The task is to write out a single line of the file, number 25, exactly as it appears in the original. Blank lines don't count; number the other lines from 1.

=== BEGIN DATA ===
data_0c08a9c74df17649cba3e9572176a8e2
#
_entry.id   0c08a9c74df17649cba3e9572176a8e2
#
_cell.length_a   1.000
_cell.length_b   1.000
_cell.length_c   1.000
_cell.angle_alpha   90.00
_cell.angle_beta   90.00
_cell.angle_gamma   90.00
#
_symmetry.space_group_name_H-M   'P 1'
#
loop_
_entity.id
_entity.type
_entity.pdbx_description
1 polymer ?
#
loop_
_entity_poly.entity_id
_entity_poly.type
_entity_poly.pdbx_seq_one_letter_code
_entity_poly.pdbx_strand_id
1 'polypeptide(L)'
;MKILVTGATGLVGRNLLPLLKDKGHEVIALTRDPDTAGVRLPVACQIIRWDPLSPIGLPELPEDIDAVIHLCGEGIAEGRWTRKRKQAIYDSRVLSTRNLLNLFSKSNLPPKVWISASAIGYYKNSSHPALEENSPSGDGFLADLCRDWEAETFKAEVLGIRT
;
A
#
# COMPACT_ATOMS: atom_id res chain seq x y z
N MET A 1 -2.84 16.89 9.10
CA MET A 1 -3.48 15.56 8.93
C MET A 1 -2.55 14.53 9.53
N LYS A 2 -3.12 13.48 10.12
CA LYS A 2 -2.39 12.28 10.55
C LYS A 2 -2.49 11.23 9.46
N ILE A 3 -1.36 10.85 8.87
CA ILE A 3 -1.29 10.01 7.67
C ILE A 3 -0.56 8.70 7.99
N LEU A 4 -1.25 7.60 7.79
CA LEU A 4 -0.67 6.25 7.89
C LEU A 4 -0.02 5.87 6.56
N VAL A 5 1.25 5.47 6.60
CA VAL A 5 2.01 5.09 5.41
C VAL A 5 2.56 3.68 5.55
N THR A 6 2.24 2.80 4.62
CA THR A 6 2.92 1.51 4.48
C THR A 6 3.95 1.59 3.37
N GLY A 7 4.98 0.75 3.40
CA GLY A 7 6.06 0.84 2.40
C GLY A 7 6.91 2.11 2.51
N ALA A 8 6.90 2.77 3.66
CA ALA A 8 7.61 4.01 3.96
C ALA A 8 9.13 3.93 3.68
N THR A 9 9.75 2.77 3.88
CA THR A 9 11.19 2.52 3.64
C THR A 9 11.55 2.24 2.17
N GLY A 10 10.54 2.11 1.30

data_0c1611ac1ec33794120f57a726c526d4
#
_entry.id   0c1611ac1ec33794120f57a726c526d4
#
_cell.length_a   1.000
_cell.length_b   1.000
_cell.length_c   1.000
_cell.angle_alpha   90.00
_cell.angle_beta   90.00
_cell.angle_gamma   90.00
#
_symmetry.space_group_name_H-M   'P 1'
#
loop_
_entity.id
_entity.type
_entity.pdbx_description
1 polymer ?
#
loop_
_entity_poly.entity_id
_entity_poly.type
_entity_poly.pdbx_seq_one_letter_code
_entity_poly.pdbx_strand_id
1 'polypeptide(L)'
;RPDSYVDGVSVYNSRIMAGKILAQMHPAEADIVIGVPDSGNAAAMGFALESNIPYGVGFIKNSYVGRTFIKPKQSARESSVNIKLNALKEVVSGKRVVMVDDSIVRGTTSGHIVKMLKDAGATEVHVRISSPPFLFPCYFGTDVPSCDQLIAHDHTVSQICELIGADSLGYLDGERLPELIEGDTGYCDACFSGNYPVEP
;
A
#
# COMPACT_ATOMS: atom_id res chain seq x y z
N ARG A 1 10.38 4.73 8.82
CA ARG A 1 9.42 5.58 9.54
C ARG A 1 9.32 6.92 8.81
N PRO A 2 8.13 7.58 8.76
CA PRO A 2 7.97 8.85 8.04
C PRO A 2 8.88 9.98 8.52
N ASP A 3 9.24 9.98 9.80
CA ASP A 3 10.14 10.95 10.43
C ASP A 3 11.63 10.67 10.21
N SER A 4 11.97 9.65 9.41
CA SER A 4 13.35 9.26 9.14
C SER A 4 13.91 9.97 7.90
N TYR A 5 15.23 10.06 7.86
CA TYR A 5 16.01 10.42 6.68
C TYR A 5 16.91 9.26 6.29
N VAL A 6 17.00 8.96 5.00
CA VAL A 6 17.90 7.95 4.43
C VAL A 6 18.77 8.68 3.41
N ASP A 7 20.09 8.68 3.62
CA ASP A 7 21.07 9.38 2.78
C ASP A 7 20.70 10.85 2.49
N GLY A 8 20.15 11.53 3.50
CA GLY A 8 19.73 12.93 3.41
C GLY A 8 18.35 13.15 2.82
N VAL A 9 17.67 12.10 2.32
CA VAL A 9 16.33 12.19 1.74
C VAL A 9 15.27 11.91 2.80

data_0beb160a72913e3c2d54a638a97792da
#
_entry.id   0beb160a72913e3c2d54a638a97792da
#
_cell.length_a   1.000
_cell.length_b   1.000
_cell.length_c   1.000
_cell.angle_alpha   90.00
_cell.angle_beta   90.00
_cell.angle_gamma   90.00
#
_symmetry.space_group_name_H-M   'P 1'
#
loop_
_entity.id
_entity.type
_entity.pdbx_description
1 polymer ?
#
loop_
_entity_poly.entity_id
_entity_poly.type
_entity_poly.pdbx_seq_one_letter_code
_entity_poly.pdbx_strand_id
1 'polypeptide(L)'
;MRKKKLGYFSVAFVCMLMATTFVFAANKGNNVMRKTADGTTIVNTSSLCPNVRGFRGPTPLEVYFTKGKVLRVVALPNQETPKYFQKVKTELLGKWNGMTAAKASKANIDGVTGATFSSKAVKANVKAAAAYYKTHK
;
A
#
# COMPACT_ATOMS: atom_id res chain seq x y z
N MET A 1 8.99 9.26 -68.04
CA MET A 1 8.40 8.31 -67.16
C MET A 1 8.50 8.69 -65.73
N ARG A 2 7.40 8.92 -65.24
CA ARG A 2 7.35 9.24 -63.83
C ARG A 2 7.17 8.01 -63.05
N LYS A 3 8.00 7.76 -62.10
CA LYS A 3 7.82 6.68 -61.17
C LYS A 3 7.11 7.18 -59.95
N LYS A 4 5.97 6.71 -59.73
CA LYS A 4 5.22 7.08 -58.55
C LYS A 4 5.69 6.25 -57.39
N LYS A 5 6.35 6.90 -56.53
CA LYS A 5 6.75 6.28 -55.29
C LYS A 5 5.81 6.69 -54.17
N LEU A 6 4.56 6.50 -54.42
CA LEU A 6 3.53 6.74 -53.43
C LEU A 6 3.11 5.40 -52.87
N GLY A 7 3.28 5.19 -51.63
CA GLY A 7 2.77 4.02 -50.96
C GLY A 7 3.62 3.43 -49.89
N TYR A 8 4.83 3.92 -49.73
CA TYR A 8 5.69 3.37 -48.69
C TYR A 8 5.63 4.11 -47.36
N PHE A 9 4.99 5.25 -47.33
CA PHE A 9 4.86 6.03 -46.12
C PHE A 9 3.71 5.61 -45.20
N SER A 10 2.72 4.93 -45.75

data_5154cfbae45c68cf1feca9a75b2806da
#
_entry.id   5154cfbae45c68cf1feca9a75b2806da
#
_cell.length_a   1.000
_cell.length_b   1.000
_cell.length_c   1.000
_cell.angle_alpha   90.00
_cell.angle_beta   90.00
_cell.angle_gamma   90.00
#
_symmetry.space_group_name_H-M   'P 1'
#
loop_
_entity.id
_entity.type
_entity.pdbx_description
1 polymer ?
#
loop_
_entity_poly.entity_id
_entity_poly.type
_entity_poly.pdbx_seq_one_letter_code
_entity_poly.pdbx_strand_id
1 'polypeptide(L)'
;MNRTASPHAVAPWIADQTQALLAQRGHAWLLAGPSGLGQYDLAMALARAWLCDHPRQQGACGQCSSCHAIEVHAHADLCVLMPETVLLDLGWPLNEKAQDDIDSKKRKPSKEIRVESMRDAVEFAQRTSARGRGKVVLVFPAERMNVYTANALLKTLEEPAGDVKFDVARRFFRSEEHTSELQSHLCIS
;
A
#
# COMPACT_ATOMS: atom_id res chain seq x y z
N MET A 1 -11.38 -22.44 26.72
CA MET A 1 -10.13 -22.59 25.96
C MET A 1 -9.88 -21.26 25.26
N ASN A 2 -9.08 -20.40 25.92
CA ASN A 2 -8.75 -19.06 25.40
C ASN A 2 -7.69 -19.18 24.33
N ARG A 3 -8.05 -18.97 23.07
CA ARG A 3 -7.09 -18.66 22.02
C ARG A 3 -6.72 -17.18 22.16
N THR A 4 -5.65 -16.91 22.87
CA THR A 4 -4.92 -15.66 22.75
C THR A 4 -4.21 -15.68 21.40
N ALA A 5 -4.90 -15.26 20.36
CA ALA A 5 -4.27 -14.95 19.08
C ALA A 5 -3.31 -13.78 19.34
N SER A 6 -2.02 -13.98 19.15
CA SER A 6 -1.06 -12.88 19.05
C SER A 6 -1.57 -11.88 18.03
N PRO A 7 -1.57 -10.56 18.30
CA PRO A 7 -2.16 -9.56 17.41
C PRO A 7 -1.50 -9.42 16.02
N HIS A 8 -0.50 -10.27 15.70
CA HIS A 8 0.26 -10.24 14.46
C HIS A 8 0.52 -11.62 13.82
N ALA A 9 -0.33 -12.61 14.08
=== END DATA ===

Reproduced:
1 'polypeptide(L)'